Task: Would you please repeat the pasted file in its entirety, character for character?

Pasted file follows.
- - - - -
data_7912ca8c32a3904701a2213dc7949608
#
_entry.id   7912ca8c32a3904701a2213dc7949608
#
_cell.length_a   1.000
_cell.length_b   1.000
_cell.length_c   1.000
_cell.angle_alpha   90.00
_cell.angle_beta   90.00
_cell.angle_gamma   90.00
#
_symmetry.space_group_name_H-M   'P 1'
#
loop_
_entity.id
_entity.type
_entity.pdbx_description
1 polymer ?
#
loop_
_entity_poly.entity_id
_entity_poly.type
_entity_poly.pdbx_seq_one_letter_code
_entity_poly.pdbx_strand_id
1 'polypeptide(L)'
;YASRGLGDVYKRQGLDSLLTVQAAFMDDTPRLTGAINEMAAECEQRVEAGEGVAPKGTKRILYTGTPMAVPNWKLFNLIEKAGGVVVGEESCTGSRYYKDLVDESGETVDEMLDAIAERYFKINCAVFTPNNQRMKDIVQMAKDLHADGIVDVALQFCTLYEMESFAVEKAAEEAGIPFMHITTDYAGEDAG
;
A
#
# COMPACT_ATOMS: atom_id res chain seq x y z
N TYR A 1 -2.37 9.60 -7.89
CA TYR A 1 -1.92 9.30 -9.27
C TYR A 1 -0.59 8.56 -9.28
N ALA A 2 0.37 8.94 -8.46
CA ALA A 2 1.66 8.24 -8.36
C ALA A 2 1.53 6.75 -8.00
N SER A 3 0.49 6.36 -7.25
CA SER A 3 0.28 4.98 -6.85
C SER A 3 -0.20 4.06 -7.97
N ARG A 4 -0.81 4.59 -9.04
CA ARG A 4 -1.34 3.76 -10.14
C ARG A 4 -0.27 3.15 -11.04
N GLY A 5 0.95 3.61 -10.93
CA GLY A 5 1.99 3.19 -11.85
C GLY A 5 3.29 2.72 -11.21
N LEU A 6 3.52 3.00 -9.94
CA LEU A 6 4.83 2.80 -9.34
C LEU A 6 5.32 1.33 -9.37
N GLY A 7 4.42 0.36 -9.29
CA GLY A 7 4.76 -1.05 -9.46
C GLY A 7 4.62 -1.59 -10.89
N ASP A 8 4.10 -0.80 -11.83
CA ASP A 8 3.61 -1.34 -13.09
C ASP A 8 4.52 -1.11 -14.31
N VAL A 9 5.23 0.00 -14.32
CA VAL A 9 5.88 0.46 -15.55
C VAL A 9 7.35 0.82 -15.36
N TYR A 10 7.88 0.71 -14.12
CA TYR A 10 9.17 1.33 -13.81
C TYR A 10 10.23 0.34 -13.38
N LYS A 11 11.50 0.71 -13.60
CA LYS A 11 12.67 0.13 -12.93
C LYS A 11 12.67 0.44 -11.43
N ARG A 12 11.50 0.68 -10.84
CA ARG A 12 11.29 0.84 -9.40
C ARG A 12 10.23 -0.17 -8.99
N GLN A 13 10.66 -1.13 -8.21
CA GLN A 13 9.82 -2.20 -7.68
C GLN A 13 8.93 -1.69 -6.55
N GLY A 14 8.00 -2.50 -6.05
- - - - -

data_7912ca8c32a3904701a2213dc7949608
#
_entry.id   7912ca8c32a3904701a2213dc7949608
#
_cell.length_a   1.000
_cell.length_b   1.000
_cell.length_c   1.000
_cell.angle_alpha   90.00
_cell.angle_beta   90.00
_cell.angle_gamma   90.00
#
_symmetry.space_group_name_H-M   'P 1'
#
loop_
_entity.id
_entity.type
_entity.pdbx_description
1 polymer ?
#
loop_
_entity_poly.entity_id
_entity_poly.type
_entity_poly.pdbx_seq_one_letter_code
_entity_poly.pdbx_strand_id
1 'polypeptide(L)'
;YASRGLGDVYKRQGLDSLLTVQAAFMDDTPRLTGAINEMAAECEQRVEAGEGVAPKGTKRILYTGTPMAVPNWKLFNLIEKAGGVVVGEESCTGSRYYKDLVDESGETVDEMLDAIAERYFKINCAVFTPNNQRMKDIVQMAKDLHADGIVDVALQFCTLYEMESFAVEKAAEEAGIPFMHITTDYAGEDAG
;
A
#
# COMPACT_ATOMS: atom_id res chain seq x y z
N TYR A 1 -2.37 9.60 -7.89
CA TYR A 1 -1.92 9.30 -9.27
C TYR A 1 -0.59 8.56 -9.28
N ALA A 2 0.37 8.94 -8.46
CA ALA A 2 1.66 8.24 -8.36
C ALA A 2 1.53 6.75 -8.00
N SER A 3 0.49 6.36 -7.25
CA SER A 3 0.28 4.98 -6.85
C SER A 3 -0.20 4.06 -7.97
N ARG A 4 -0.81 4.59 -9.04
CA ARG A 4 -1.34 3.76 -10.14
C ARG A 4 -0.27 3.15 -11.04
N GLY A 5 0.95 3.61 -10.93
CA GLY A 5 1.99 3.19 -11.85
C GLY A 5 3.29 2.72 -11.21
N LEU A 6 3.52 3.00 -9.94
CA LEU A 6 4.83 2.80 -9.34
C LEU A 6 5.32 1.33 -9.37
N GLY A 7 4.42 0.36 -9.29
CA GLY A 7 4.76 -1.05 -9.46
C GLY A 7 4.62 -1.59 -10.89
N ASP A 8 4.10 -0.80 -11.83
CA ASP A 8 3.61 -1.34 -13.09
C ASP A 8 4.52 -1.11 -14.31
N VAL A 9 5.23 0.00 -14.32
CA VAL A 9 5.88 0.46 -15.55
C VAL A 9 7.35 0.82 -15.36
N TYR A 10 7.88 0.71 -14.12
CA TYR A 10 9.17 1.33 -13.81
C TYR A 10 10.23 0.34 -13.38
N LYS A 11 11.50 0.71 -13.60
CA LYS A 11 12.67 0.13 -12.93
C LYS A 11 12.67 0.44 -11.43
N ARG A 12 11.50 0.68 -10.84
CA ARG A 12 11.29 0.84 -9.40
C ARG A 12 10.23 -0.17 -8.99
N GLN A 13 10.66 -1.13 -8.21
CA GLN A 13 9.82 -2.20 -7.68
C GLN A 13 8.93 -1.69 -6.55
N GLY A 14 8.00 -2.50 -6.05